A fiduciary duty is a legal or ethical relationship of trust between two or more parties. For businesses, a fiduciary often has the responsibility to take care of money or other funds entrusted to it. This is often one of the highest standards of care in equity or law, and a fiduciary is thus expected to be extremely loyal to the person to whom he owes the duty (i.e. the principal). Business directors and officers have fiduciary duties (duty of care, duty of loyalty) to the business and often times its constituents. Mortgage brokers, financial planners, business partners, shareholders, real estate agents, escrow agents, and attorneys, also owe fiduciary duties to their clients as well.
The recent court decision in Fiduciary Trust International of California v. Klein (2017) 9 Cal. App. 5th 1184, is a cautionary tale that warns trustees against assuming that all communications with an attorney are confidential. Therein, the Court held as follows:
“[G]enerally speaking, the client is the holder of the privilege and, as such, has the burden of making this prima facie showing. (Evid. Code, § 953, subd. (a).) However, where, as here, a trustee is asserting the privilege, the “client” is the office of trustee rather than the particular trustee. (See Moeller v. Superior Court, supra, 16 Cal.4th 1124, 1129–1130 (Moeller).) This distinction arises from the unique relationship between a trustee and trust beneficiary. Specifically, under the Probate Code, a trustee is deemed to possess all “powers conferred by the trust instrument” (Prob. Code, § 16200, subd. (a)), as well as a number of specific powers and duties. For example, “[t]he trustee has a duty to keep the beneficiaries of the trust reasonably informed of the trust and its administration.” (Prob. Code, § 16060.) In addition, the trustee has a duty “on reasonable request” to provide the beneficiaries with complete and accurate information regarding that acts of the trustee and the particulars “relating to the administration of the trust relevant to the beneficiary’s interest.” (Prob. Code, § 16061.) Relevant here, trustees are thus required to “keep the trust property separate from other property not subject to the “trust” and to “see that the trust property is designated as property of the trust.” (Prob. Code, § 16009, subds. (a) & (b).)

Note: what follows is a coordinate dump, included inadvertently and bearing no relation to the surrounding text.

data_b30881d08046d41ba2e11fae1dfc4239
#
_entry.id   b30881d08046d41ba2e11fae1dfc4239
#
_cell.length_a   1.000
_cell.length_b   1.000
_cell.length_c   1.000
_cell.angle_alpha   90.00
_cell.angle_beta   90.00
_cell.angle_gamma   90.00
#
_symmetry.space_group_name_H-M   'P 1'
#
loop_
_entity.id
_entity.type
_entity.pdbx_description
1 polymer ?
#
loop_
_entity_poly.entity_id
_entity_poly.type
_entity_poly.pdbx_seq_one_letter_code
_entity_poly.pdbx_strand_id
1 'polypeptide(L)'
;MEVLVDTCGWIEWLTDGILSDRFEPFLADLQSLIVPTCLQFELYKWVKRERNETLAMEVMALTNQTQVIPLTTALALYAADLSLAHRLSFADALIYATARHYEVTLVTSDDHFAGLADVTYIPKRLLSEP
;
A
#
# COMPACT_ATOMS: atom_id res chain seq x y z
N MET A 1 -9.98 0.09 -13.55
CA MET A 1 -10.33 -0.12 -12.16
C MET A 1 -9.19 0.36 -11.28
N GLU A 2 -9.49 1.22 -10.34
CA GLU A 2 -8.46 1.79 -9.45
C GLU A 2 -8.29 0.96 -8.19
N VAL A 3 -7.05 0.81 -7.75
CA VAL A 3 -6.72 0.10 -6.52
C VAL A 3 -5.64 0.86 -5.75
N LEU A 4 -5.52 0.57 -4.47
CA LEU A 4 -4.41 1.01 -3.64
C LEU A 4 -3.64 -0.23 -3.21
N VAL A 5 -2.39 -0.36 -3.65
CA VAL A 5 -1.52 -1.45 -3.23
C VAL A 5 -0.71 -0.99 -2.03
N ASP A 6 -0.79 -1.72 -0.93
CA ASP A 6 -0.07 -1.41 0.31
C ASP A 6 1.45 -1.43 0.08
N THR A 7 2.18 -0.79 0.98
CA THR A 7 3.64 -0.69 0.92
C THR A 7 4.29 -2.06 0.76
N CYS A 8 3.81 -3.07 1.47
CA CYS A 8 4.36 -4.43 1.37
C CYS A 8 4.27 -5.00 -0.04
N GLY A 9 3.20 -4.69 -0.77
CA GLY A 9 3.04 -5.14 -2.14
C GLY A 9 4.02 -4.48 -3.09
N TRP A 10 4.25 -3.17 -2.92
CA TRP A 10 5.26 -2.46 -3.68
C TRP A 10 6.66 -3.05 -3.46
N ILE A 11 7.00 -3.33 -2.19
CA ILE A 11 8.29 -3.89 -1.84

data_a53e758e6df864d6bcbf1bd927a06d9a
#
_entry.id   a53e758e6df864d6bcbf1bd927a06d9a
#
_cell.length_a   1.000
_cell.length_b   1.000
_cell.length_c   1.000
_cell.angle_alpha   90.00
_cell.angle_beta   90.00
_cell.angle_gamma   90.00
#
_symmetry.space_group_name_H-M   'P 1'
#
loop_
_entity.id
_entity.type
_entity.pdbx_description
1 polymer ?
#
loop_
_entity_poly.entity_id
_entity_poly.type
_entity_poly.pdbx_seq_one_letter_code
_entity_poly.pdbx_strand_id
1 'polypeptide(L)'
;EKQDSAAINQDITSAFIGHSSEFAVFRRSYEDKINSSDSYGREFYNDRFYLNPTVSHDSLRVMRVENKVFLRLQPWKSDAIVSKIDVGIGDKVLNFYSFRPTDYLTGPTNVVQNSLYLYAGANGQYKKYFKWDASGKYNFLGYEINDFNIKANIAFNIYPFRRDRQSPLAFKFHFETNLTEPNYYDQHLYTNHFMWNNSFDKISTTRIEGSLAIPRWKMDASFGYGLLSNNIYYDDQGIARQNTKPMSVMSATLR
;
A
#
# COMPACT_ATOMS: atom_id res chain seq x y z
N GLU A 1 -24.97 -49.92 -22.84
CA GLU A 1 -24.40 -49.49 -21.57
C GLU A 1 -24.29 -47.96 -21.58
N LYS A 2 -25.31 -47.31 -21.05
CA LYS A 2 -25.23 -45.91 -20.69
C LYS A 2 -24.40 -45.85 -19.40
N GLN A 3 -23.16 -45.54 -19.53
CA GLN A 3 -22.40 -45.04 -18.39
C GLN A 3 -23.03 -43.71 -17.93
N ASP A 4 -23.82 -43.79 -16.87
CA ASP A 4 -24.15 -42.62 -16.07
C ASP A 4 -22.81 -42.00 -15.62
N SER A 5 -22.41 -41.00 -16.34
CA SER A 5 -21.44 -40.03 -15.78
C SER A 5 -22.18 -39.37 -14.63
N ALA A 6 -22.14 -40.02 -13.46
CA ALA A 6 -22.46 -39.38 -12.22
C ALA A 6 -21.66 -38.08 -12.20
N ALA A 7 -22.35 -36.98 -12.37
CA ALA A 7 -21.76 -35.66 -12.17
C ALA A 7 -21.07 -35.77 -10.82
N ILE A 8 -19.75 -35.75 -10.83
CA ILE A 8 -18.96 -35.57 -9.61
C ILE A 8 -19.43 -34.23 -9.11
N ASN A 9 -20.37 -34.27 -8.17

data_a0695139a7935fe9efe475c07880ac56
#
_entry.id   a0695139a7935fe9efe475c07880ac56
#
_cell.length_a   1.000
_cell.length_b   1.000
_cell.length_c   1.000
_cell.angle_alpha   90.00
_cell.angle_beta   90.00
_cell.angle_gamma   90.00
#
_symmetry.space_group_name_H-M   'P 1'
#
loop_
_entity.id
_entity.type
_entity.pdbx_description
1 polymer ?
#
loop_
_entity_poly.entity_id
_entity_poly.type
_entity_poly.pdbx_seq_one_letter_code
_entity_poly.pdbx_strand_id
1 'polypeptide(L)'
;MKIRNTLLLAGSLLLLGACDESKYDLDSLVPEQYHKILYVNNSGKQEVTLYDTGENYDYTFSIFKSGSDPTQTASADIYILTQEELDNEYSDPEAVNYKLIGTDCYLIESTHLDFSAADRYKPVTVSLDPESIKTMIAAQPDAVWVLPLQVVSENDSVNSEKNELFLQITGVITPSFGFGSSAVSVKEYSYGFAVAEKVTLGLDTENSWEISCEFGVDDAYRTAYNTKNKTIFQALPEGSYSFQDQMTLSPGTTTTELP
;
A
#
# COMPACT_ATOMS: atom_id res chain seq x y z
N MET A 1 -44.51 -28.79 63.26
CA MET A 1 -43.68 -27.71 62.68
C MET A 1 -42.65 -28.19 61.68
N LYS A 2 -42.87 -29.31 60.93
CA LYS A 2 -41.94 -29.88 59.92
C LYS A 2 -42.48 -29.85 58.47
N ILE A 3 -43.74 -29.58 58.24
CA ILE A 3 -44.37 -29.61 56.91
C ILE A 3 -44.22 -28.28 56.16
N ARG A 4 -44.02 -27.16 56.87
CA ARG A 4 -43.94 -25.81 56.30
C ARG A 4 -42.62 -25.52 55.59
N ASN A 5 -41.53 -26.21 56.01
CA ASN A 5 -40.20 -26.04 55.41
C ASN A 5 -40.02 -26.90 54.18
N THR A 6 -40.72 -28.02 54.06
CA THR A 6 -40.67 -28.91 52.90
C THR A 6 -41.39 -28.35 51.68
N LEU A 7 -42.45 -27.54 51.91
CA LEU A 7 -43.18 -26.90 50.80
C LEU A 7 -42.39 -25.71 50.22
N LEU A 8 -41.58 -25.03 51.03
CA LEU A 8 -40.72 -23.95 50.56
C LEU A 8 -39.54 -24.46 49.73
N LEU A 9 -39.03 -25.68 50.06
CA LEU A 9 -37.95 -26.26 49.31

In sum, fiduciaries should assume that their confidential communications likely will pass to any predecessor trustee and govern themselves accordingly. As the Fiduciary Trust International court reminds us (quoting from Moeller), “the office of the trustee is thus by nature an onerous one, and the proper discharge of its duties requires great circumspection.”
A breach of fiduciary duty will entitle the client or beneficiary to damages, including, but not limited to, monetary damages, fee forfeiture, profit disgorgement, accountings, and punitive damages. Accordingly, discharge of one’s fiduciary duties requires great care and attention, given the potential ramifications when there is a breach.